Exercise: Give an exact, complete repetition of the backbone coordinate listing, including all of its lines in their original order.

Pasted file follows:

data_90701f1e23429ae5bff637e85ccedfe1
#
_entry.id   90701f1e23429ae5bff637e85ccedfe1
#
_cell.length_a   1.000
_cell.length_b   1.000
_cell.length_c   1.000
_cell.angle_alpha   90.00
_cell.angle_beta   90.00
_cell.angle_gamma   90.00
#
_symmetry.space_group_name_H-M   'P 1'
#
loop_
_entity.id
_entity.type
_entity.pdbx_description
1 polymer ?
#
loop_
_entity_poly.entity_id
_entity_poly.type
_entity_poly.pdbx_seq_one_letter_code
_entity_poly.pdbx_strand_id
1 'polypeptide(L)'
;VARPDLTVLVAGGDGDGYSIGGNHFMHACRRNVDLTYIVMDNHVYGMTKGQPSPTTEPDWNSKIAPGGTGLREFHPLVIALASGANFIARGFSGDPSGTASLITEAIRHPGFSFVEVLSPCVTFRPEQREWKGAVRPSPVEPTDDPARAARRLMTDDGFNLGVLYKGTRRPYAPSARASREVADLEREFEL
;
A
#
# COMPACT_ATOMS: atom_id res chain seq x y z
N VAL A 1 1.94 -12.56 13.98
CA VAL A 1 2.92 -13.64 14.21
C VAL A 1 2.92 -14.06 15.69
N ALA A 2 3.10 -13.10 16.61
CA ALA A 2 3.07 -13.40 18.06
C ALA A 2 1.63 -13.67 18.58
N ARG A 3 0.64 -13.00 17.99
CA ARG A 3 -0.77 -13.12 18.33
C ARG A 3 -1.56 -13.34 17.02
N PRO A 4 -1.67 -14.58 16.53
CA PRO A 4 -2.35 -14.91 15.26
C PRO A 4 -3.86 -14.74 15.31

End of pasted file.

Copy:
data_90701f1e23429ae5bff637e85ccedfe1
#
_entry.id   90701f1e23429ae5bff637e85ccedfe1
#
_cell.length_a   1.000
_cell.length_b   1.000
_cell.length_c   1.000
_cell.angle_alpha   90.00
_cell.angle_beta   90.00
_cell.angle_gamma   90.00
#
_symmetry.space_group_name_H-M   'P 1'
#
loop_
_entity.id
_entity.type
_entity.pdbx_description
1 polymer ?
#
loop_
_entity_poly.entity_id
_entity_poly.type
_entity_poly.pdbx_seq_one_letter_code
_entity_poly.pdbx_strand_id
1 'polypeptide(L)'
;VARPDLTVLVAGGDGDGYSIGGNHFMHACRRNVDLTYIVMDNHVYGMTKGQPSPTTEPDWNSKIAPGGTGLREFHPLVIALASGANFIARGFSGDPSGTASLITEAIRHPGFSFVEVLSPCVTFRPEQREWKGAVRPSPVEPTDDPARAARRLMTDDGFNLGVLYKGTRRPYAPSARASREVADLEREFEL
;
A
#
# COMPACT_ATOMS: atom_id res chain seq x y z
N VAL A 1 1.94 -12.56 13.98
CA VAL A 1 2.92 -13.64 14.21
C VAL A 1 2.92 -14.06 15.69
N ALA A 2 3.10 -13.10 16.61
CA ALA A 2 3.07 -13.40 18.06
C ALA A 2 1.63 -13.67 18.58
N ARG A 3 0.64 -13.00 17.99
CA ARG A 3 -0.77 -13.12 18.33
C ARG A 3 -1.56 -13.34 17.02
N PRO A 4 -1.67 -14.58 16.53
CA PRO A 4 -2.35 -14.91 15.26
C PRO A 4 -3.86 -14.74 15.31